“What Do We Know about Elementary Social Studies?”: Novice Secondary Teacher Educators on Learning to Teach Elementary Social Studies Methods

July, 2013

Source: Studying Teacher Education, Vol. 9, No. 3, 267–283, 2013
(Reviewed by the Portal Team)

The authors argue that becoming a successful social studies teacher educator requires a way of thinking about and acting upon teacher education beyond the content we teach.
This research examines the critical friendship of two doctoral students charged with teaching a methods course in elementary social studies.

The two doctoral students formed a critical friendship in Fall 2010. This friendship initiated by participation in a teacher educator community of practice that encouraged collaboration.
They created a space to explore the limitations and opportunities in teaching a course outside their educational expertise.

They collected data from multiple sources: (1) eight critical friend meetings, (2) an online collaborative journal, (3) course syllabi and assignments, (4) formal and informal student feedback, and (5) examples of student work.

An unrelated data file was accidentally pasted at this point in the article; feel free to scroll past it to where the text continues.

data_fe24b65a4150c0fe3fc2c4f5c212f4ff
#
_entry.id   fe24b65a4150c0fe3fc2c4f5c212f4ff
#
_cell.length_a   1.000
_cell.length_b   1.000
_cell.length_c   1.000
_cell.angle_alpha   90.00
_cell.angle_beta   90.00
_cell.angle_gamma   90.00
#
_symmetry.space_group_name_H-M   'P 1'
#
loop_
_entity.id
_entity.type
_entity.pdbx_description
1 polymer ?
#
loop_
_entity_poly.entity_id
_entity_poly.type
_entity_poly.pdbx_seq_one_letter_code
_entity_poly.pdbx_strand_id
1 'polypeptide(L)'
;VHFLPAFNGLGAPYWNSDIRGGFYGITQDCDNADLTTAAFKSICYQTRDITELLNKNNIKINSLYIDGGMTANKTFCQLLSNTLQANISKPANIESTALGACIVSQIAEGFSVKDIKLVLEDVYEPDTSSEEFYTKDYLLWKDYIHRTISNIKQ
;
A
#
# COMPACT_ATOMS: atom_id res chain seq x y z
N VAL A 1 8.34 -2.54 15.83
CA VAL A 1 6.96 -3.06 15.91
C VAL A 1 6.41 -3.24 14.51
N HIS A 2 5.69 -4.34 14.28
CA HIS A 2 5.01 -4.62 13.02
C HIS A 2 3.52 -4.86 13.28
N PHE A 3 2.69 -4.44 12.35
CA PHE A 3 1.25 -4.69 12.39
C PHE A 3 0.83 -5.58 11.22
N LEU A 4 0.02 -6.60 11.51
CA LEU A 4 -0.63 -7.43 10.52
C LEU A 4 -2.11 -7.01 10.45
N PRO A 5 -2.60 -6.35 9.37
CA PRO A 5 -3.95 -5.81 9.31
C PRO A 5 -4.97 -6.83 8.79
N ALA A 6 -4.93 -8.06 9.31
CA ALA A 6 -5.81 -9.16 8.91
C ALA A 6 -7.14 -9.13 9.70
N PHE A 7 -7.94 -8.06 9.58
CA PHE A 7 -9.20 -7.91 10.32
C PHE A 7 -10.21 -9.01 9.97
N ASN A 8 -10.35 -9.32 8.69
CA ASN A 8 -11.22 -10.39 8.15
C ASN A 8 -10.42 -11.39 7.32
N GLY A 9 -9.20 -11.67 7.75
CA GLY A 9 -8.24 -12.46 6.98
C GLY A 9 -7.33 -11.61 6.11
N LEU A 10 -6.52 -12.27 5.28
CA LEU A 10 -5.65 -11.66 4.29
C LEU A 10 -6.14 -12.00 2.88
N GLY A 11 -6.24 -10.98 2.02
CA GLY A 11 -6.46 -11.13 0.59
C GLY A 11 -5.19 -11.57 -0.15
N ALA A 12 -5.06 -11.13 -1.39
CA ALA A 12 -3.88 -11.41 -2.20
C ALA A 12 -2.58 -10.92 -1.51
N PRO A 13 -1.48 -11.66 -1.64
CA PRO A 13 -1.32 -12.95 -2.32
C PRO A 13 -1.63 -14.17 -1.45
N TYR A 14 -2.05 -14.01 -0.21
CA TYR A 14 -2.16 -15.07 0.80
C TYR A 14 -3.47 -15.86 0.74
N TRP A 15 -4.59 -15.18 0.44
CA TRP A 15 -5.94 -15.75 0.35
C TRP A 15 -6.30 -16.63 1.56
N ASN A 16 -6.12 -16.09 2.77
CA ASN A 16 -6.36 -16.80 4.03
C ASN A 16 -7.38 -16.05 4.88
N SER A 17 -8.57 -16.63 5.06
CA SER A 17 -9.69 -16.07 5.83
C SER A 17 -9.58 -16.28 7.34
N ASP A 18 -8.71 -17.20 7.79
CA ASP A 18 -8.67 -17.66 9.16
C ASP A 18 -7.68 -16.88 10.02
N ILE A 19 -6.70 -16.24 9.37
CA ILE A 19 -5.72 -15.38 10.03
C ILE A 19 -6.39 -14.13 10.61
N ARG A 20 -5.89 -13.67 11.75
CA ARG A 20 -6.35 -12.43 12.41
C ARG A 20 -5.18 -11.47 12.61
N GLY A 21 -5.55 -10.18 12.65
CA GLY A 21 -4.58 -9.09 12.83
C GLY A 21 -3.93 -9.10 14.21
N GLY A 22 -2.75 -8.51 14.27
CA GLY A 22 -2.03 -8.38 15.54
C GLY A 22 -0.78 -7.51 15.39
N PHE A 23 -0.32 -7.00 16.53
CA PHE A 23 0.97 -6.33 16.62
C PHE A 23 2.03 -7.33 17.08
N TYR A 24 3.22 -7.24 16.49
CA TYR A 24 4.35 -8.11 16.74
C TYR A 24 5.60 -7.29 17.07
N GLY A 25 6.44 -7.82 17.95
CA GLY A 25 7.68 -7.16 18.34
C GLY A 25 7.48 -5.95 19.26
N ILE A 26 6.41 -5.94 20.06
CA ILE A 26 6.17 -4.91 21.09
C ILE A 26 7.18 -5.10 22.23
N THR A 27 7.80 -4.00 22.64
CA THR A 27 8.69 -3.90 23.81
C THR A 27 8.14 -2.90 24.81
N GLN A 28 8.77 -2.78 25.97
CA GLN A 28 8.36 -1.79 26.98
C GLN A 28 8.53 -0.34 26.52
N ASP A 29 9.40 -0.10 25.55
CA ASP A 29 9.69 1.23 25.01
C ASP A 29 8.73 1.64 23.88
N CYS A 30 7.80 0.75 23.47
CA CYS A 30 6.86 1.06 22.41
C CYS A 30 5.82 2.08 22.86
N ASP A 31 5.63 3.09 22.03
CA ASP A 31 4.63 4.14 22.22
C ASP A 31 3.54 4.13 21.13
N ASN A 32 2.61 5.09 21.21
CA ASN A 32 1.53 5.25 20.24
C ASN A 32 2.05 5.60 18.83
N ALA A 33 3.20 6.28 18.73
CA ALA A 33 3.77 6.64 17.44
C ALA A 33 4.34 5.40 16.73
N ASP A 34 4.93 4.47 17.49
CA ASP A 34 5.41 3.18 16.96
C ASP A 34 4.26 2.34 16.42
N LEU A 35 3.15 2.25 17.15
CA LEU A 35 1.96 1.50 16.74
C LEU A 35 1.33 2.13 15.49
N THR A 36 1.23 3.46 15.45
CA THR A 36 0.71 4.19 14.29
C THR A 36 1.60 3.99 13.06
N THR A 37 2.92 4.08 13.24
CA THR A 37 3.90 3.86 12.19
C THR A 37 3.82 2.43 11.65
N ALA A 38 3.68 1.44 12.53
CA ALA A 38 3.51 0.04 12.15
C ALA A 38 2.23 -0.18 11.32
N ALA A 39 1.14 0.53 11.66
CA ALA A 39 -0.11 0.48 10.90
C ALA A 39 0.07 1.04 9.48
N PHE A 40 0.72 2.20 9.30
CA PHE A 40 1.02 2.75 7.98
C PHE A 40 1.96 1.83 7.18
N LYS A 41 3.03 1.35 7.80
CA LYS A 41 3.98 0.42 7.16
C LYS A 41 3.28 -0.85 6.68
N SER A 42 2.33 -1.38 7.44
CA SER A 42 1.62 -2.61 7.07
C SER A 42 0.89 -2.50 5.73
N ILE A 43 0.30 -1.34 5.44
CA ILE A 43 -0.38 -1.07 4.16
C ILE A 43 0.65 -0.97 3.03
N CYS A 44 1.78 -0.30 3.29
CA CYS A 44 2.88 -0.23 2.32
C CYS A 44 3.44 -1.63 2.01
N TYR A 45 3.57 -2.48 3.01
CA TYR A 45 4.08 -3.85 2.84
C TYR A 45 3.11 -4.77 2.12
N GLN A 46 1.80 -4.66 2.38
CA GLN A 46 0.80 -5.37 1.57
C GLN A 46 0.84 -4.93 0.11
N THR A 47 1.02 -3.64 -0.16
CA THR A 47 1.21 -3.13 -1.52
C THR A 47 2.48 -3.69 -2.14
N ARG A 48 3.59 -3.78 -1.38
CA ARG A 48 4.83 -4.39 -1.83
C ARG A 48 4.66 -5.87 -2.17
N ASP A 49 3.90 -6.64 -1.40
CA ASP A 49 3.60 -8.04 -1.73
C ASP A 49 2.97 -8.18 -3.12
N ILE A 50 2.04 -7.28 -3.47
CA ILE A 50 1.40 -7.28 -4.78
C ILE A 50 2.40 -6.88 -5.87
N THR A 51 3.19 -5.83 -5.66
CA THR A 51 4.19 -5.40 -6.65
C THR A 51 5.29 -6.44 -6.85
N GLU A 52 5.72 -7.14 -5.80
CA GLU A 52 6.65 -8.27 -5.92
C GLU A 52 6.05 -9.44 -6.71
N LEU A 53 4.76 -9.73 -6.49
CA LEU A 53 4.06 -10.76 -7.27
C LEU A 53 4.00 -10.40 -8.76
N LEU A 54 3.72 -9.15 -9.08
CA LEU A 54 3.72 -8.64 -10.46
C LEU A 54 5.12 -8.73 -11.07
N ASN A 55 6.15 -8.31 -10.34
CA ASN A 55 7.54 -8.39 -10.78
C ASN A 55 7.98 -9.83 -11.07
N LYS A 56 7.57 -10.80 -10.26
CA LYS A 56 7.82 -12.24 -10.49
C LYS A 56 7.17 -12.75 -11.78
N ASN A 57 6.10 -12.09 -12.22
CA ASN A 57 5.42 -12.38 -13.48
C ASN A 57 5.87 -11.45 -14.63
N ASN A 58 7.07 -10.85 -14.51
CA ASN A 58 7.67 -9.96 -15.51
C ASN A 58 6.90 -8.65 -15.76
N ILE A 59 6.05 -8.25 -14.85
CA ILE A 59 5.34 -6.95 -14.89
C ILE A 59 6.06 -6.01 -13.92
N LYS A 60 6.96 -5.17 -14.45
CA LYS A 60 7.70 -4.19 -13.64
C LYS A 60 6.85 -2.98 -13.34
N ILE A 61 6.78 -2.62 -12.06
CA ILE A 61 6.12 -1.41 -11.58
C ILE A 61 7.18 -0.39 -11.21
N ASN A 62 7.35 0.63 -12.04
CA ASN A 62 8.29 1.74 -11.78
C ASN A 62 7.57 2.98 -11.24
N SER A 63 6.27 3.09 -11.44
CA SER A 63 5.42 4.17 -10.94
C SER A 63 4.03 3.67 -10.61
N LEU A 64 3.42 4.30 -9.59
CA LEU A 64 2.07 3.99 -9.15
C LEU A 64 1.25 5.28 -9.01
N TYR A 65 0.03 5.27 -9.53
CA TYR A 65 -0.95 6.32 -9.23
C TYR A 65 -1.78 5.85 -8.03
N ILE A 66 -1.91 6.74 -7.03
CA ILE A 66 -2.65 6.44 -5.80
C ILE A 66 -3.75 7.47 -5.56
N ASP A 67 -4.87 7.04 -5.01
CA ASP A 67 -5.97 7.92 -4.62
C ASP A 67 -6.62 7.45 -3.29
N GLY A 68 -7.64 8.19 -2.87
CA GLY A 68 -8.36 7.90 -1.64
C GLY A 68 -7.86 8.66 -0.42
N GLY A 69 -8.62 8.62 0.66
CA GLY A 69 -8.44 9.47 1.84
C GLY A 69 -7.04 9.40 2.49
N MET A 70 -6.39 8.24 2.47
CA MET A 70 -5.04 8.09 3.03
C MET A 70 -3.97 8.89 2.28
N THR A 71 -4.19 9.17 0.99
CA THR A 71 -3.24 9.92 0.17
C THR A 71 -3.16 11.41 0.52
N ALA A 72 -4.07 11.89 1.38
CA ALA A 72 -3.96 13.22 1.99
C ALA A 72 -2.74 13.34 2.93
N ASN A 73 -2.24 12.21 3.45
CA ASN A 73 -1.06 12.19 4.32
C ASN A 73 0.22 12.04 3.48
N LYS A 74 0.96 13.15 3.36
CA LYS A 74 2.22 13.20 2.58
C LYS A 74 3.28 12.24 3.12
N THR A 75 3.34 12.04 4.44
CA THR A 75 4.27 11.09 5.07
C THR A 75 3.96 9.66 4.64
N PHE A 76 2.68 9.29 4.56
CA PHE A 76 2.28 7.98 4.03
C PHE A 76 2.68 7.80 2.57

The authors attempt to address student concerns of content knowledge and concrete answers about how to “do” social studies. However, the students' concerns remained at the end of the semester. The authors exemplified these concerns. For example, a few students maintained that the course did not address their educational needs, while other students felt that they left the class with a greater understanding and appreciation for social studies.
The authors argue that participation in this self-study helped them reinforce the view that they are always in the act of becoming as teacher educators. They consistently challenged each other regarding their individual practices and beliefs as teacher educators, often expressing uncertainties about our instruction and knowledge of elementary social studies education.

The primary result of this critical friendship was the overall pedagogical, affective, and intellectual support the friendship provided. The authors argue that their critical friendship is evidence that novice teacher educators can engage collaboratively in meaningful work to uncover the complexities of teacher education within the confines of academic and professional schedules that often pull doctoral students and new faculty in a number of competing directions.

They argue that the results of this self-study point directly to the support needed for novice teacher educators to become effective teacher educators.
This study also revealed the concerns of the elementary education students, pedagogically and programmatically. As a result of this critical friendship, the authors place a higher value on peer collaboration and community.  

Updated: Oct. 03, 2018